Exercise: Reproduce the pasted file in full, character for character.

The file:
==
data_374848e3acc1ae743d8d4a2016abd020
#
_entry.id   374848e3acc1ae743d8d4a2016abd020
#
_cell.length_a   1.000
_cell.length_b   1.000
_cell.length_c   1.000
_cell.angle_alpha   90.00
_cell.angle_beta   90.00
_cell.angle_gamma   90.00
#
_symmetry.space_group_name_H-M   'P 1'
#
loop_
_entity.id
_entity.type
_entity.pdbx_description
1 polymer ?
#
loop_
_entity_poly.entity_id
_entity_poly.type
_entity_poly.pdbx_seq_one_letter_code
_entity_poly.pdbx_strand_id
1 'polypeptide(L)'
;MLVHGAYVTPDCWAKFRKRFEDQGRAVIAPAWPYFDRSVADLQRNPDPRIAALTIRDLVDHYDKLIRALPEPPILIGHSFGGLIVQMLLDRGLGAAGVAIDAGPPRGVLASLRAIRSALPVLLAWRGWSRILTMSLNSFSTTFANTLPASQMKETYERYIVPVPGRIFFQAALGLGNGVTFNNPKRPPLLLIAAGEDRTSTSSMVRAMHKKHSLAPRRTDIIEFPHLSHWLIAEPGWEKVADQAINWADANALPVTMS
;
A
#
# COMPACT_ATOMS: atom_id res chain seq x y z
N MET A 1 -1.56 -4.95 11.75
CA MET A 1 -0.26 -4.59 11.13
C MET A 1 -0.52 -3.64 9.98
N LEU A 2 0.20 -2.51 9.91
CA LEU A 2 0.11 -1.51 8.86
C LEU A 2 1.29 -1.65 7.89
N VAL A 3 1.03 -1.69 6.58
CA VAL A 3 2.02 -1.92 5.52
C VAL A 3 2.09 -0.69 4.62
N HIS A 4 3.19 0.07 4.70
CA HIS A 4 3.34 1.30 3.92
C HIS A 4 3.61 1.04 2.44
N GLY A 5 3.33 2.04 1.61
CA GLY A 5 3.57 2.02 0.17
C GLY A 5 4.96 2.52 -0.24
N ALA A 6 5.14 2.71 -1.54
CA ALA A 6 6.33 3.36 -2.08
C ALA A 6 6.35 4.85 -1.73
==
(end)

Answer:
data_374848e3acc1ae743d8d4a2016abd020
#
_entry.id   374848e3acc1ae743d8d4a2016abd020
#
_cell.length_a   1.000
_cell.length_b   1.000
_cell.length_c   1.000
_cell.angle_alpha   90.00
_cell.angle_beta   90.00
_cell.angle_gamma   90.00
#
_symmetry.space_group_name_H-M   'P 1'
#
loop_
_entity.id
_entity.type
_entity.pdbx_description
1 polymer ?
#
loop_
_entity_poly.entity_id
_entity_poly.type
_entity_poly.pdbx_seq_one_letter_code
_entity_poly.pdbx_strand_id
1 'polypeptide(L)'
;MLVHGAYVTPDCWAKFRKRFEDQGRAVIAPAWPYFDRSVADLQRNPDPRIAALTIRDLVDHYDKLIRALPEPPILIGHSFGGLIVQMLLDRGLGAAGVAIDAGPPRGVLASLRAIRSALPVLLAWRGWSRILTMSLNSFSTTFANTLPASQMKETYERYIVPVPGRIFFQAALGLGNGVTFNNPKRPPLLLIAAGEDRTSTSSMVRAMHKKHSLAPRRTDIIEFPHLSHWLIAEPGWEKVADQAINWADANALPVTMS
;
A
#
# COMPACT_ATOMS: atom_id res chain seq x y z
N MET A 1 -1.56 -4.95 11.75
CA MET A 1 -0.26 -4.59 11.13
C MET A 1 -0.52 -3.64 9.98
N LEU A 2 0.20 -2.51 9.91
CA LEU A 2 0.11 -1.51 8.86
C LEU A 2 1.29 -1.65 7.89
N VAL A 3 1.03 -1.69 6.58
CA VAL A 3 2.02 -1.92 5.52
C VAL A 3 2.09 -0.69 4.62
N HIS A 4 3.19 0.07 4.70
CA HIS A 4 3.34 1.30 3.92
C HIS A 4 3.61 1.04 2.44
N GLY A 5 3.33 2.04 1.61
CA GLY A 5 3.57 2.02 0.17
C GLY A 5 4.96 2.52 -0.24
N ALA A 6 5.14 2.71 -1.54
CA ALA A 6 6.33 3.36 -2.08
C ALA A 6 6.35 4.85 -1.73